Bob Graves and Hazel Pittwood, Research Surveyors for MARINElife (Registered Charity No. 1110884)
Weather: Winds SE/ESE outward, NE on return. Sea state 3 for a majority of the survey. Fog and cloud cover present throughout, limiting visibility for much of the survey.
Summary of sightings:
Common Scoter Melanitta nigra 5
Gannet Morus bassanus 74
Cormorant Phalacrocorax carbo 1
Fulmar Fulmarus glacialis 1
Great Black-backed Gull Larus marinus 4
Herring Gull Larus argentatus 51
Lesser Black-backed Gull Larus fuscus 87
Yellow-legged Gull Larus michahellis 1
Black-headed Gull Chroicocephalus ridibundus 4
Kittiwake Rissa tridactyla 12
Guillemot Uria aalge 31
Gull sp. 19
Shearwater sp. 3 (1 on survey, 2 as casual records)
Skylark Alauda arvensis 1
Shortly after the ship's departure from port we were escorted up to the bridge by a very friendly DFDS staff member from the passenger help desk. We introduced ourselves to the Captain and his team before quietly setting up for the survey.
Guillemot (Archive photo: Peter Howlett)
The calm sea state was in our favour, but visibilty was impacted by varying degrees of fog, cloud cover and glare throughout the survey. Two Guillemot in winter plumage were seen resting upon the water before diving under as the ship got nearer and there began our sightings.
Bob identified a notable sighting of a migrant Skylark; a species that is in severe decline. A variety of bird sightings followed throughout the survey, including more Guillemot, lots of Gannet of various ages and plumage, Lesser Black-backed Gull (including a flock of 60), Kittiwake, Great Black-backed Gull and a second calendar year Yellow-legged Gull, along with singles of an unidentified shearwater, Fulmar and Cormorant. I caught sight of two shearwater out of the window whilst I was eating my lunch, but unfortunately I wasn't able to ID which species they were. Shortly before docking in Dieppe we saw five Common Scoter.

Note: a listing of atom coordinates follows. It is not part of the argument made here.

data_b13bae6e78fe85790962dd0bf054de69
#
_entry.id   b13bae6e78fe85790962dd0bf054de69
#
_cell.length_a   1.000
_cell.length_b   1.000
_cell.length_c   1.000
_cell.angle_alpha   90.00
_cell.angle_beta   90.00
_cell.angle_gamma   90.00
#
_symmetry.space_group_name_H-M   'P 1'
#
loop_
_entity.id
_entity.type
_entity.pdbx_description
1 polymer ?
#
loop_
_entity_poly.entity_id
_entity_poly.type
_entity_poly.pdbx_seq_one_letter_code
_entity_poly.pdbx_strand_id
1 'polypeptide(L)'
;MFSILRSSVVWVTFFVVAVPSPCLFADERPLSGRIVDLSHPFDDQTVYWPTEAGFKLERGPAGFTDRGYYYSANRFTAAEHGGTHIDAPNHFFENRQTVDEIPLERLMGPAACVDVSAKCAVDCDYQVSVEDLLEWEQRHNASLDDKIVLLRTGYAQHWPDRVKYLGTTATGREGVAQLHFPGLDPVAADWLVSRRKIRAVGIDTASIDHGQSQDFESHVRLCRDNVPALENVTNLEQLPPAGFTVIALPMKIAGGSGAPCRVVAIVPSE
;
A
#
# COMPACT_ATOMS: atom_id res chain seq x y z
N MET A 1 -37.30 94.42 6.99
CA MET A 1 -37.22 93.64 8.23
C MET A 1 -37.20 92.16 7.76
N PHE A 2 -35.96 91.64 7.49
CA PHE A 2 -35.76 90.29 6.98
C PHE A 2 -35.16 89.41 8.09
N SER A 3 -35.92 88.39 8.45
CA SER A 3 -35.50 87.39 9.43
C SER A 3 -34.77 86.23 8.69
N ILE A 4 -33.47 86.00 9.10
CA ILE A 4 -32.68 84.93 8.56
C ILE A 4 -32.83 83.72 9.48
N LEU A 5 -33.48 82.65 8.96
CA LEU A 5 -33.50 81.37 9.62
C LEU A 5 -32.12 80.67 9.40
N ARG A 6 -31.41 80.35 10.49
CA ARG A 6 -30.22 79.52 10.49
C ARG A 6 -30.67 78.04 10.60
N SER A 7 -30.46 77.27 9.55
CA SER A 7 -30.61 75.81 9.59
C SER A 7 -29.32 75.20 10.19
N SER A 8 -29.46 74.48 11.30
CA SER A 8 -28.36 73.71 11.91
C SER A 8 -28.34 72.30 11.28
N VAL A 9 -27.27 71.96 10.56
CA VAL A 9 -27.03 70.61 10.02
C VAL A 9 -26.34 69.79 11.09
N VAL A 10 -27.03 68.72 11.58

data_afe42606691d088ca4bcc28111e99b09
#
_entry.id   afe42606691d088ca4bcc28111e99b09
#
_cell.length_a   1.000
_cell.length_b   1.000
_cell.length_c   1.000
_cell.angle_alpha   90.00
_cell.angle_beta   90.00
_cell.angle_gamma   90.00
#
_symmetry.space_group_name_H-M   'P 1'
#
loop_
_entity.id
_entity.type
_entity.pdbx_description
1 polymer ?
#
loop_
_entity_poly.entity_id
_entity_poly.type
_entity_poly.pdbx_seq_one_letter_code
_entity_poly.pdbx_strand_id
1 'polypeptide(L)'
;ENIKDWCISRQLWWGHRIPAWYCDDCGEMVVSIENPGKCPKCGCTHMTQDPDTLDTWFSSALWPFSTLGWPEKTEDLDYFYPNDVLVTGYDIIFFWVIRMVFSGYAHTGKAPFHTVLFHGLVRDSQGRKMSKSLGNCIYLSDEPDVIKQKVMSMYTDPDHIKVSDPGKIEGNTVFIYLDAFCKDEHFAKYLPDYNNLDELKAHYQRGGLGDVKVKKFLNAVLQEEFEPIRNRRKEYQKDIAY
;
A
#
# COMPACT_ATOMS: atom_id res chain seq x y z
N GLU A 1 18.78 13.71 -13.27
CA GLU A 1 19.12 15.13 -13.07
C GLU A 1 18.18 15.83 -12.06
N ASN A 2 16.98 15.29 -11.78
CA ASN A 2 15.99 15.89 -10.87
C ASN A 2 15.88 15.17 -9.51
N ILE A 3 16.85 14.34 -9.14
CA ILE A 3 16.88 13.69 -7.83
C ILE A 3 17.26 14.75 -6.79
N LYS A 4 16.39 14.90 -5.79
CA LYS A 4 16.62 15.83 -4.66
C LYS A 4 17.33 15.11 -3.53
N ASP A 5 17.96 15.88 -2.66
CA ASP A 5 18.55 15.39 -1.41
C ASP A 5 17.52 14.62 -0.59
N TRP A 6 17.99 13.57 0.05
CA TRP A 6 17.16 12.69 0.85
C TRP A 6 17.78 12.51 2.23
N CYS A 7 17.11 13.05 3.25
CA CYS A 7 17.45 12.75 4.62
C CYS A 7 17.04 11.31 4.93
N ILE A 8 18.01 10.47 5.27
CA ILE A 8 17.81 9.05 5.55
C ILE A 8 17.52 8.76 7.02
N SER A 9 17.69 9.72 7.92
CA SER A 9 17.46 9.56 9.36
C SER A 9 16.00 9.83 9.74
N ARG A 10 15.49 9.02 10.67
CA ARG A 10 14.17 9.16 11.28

Cormorant (Archive photo: Adrian Shephard)
On the return leg of our journey we were limited to an hour of surveying, which produced sightings limited to gull species. As the daylight began to fade, so did our hopes of a cetacean sighting; Harbour porpoise had been sighted on this route on the previous survey but on this day it wasn't to be.
We thanked the Captain and left the bridge. With a few hours of darkness aboard the ship before we docked back in Newhaven, we ate dinner, talked about our sightings and discussed other wildlife topics of interest, testament to the fact that meeting likeminded people is an immensely enjoyable aspect of surveying.
Our grateful thanks to DFDS Seaways, Captain Conquet and the crew of the Cote D'Albatre for their helpful assistance and support throughout this survey.